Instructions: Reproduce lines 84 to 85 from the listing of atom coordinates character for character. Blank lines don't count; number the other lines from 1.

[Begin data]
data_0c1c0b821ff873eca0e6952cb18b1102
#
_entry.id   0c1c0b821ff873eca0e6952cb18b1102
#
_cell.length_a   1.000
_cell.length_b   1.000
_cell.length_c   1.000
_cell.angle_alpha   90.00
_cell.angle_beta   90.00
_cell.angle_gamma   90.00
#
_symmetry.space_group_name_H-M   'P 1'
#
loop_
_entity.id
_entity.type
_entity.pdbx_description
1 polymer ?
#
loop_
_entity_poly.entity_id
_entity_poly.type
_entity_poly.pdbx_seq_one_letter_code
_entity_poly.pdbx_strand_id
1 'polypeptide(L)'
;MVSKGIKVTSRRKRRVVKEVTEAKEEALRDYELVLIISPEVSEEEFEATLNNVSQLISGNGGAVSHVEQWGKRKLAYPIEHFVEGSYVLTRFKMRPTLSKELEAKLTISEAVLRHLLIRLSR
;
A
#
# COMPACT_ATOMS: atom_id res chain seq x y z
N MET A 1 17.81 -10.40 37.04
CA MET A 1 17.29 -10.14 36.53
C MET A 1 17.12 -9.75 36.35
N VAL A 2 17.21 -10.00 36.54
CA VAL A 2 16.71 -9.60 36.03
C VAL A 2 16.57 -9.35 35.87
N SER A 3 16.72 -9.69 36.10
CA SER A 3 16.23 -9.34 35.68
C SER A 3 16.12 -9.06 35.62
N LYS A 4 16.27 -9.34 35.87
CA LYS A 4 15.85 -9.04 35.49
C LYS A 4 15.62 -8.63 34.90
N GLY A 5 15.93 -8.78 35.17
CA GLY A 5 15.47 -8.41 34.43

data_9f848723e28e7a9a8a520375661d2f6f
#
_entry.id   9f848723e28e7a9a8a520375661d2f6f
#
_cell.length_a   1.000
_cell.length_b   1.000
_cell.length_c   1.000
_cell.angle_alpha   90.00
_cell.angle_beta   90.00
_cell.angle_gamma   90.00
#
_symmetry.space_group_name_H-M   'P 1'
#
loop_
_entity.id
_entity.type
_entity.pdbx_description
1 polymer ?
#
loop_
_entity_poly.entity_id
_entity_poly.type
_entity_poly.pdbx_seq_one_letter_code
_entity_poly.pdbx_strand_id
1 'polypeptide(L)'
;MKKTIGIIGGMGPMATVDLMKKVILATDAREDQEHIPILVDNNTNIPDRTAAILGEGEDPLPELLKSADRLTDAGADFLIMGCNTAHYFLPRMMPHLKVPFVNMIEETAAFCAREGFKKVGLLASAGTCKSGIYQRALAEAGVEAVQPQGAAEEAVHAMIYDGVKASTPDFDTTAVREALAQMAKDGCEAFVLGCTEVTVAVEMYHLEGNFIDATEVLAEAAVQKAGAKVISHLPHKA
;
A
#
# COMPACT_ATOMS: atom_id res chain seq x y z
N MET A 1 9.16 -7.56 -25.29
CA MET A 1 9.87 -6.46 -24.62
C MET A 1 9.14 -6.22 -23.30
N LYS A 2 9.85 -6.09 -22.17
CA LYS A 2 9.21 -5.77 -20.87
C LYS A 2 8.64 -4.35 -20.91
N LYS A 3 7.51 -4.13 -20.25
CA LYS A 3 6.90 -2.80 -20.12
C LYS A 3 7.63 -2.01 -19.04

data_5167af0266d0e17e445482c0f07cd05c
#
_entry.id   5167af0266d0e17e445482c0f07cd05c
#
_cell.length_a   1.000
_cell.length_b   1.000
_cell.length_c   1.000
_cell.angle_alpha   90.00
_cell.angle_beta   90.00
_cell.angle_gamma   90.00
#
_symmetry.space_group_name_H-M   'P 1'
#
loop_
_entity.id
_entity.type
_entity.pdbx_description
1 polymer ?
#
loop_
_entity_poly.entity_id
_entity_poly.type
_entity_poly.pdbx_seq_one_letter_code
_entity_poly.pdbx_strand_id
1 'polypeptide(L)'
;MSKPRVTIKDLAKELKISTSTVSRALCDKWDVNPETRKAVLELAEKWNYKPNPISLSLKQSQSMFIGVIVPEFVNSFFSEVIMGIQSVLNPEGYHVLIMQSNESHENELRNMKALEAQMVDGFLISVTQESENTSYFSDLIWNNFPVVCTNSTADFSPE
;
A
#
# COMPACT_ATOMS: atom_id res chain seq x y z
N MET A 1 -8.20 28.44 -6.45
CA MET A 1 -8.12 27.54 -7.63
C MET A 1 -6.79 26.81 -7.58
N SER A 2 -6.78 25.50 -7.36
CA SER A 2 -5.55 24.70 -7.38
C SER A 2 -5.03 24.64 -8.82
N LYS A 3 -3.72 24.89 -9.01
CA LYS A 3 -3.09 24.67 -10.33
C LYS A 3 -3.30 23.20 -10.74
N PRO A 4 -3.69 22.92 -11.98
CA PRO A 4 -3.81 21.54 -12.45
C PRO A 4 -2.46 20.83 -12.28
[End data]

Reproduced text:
data_5167af0266d0e17e445482c0f07cd05c
#